WHITE SULPHUR SPRINGS — When it comes time to excel in the NFL, Drew Brees has been there and done that.
n He led the New Orleans Saints, formerly the league’s laughingstock franchise, to the Super Bowl title in 2009 and was selected as the game’s MVP.
n He holds the league record of throwing a touchdown in 54 straight games, breaking a record legendary Johnny Unitas established in 1960.
n Brees shattered Dan Marino’s hallowed record for most passing yards in a season with 5,476 in 2011, only to see Peyton Manning eclipse it by a single yard last year.
n He’s been voted to the Pro Bowl seven times and has orchestrated one of the league’s top offenses of the last generation.
Now in his 14th season and having reached the ripe old age of 35, Brees would seem to have few wishes left to cross off his NFL bucket list.
So what continues to drive the former Purdue standout?
“I love to compete. I love to win,’’ Brees said following Friday’s opening training camp practice at The Greenbrier resort. “I love the game of football.
“I like to do things people haven’t done before, or that people would say aren’t possible or extremely difficult to do. At the end of the day, I’d love for people to look at my career, my legacy and say he did it the right way — man, he was a pro. And did it for a long time and was consistent.’’
Of course, Brees’ definition of consistency is a bit different than most. He’s thrown for more than 5,100 yards three straight seasons — a figure that was once thought unattainable.
“When I say consistent, I don’t want to be just the same level each year,’’ Brees said. “I want to consistently get a little bit better, and I feel like I’m at that point where each and every year, I can get a little bit better.
“I’m not in the decline most guys [reach] maybe in their mid-30s. In my mind, I’m not in my mid-30s. I’m 25 years old. I think it’s a mindset more than anything.’’
Brees isn’t one to make a lot of concessions for age as he begins his ninth season with the Saints.
“Certainly, there are things that come with getting a bit older,’’ he said, “a bit more maintenance, a bit more recovery, a bit more of some of those things, maybe a little bit different in the way that you train. And I feel like I’ve evolved along with that.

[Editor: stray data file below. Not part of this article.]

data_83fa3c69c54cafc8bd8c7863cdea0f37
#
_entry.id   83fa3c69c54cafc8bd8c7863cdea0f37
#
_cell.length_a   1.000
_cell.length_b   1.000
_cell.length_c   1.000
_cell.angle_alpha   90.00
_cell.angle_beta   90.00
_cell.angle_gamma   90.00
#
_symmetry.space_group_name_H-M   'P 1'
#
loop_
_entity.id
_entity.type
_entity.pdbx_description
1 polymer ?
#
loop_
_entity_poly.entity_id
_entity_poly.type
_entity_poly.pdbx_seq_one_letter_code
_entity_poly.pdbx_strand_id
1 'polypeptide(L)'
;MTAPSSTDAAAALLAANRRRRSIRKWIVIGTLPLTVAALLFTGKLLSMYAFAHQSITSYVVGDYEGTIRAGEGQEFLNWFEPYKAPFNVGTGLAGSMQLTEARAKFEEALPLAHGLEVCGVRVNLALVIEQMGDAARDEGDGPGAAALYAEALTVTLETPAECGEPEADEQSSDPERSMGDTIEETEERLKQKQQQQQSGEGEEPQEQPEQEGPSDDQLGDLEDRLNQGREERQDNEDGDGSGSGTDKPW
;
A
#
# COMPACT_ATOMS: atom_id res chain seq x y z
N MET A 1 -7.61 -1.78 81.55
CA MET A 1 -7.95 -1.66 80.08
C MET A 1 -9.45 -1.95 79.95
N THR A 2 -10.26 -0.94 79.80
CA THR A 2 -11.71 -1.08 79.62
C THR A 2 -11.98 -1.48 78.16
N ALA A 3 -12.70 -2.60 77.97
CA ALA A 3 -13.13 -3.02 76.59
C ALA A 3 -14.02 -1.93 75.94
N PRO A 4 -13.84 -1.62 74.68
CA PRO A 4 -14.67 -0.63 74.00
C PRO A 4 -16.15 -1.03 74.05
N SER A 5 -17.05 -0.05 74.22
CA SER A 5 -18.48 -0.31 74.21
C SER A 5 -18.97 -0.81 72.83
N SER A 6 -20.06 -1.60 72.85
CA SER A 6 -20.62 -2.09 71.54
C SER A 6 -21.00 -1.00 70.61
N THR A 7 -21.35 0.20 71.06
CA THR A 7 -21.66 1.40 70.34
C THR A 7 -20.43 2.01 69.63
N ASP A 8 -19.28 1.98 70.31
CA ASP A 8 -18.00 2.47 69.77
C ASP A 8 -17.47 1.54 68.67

“But I think so much of it is a mindset. If I tell myself I’m 25, I’m 25 and honest to God, that’s my mindset. I could play another 10 years, and that would be my goal. I’m taking it one year at a time, but there’s no reason why I couldn’t do that.’’
Brees pointed out that other veteran NFL quarterbacks have recently proven that it’s possible to crank out excellent seasons post-35. Manning did just that last year, breaking a pair of records with 5,477 passing yards and 51 touchdown tosses.
“Peyton Manning was, what, 37 years old last year,’’ Brees said, “and had arguably the best year of his career. Brett Favre arguably had one of the best years of his career when he was 40? There have been perfect examples in the near history that prove that you can continue to play at a very, very high level, and I think there are a lot of things that go into that.
“You can’t just show up on Sundays and do that. There’s a lot of things throughout the week with regards to preparation, with regards to recovery, the way that you train — all those things, your diet, your sleep habits, all that. I try to be very in tune with those things, but it’s one year at a time, I understand that.
“I’m not gonna get too far ahead of myself, but I feel great. There’s nothing I can’t do right now that I could do 10, 15 years ago.’’
Reach Rick Ryan at 304-348-5175 or firstname.lastname@example.org.